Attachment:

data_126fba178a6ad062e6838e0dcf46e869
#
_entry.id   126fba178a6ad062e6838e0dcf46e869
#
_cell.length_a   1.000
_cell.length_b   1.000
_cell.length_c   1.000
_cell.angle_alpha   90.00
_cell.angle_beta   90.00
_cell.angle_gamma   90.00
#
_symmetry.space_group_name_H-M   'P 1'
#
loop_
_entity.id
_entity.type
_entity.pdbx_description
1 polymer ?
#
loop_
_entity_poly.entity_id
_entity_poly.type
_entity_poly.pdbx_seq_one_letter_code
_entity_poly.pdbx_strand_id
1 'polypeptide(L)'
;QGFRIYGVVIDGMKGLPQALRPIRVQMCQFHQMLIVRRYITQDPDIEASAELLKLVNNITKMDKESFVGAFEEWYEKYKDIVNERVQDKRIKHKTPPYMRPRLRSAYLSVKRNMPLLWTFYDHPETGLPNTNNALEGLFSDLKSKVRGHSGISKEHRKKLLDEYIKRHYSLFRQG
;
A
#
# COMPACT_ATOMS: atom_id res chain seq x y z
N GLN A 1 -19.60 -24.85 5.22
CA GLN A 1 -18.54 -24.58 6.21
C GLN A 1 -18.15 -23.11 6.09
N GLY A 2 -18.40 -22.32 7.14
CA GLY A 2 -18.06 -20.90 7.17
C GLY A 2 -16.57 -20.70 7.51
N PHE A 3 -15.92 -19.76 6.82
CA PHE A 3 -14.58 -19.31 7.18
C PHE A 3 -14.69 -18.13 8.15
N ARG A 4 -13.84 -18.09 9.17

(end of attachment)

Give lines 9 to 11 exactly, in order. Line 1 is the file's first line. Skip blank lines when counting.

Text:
_cell.angle_beta   90.00
_cell.angle_gamma   90.00
#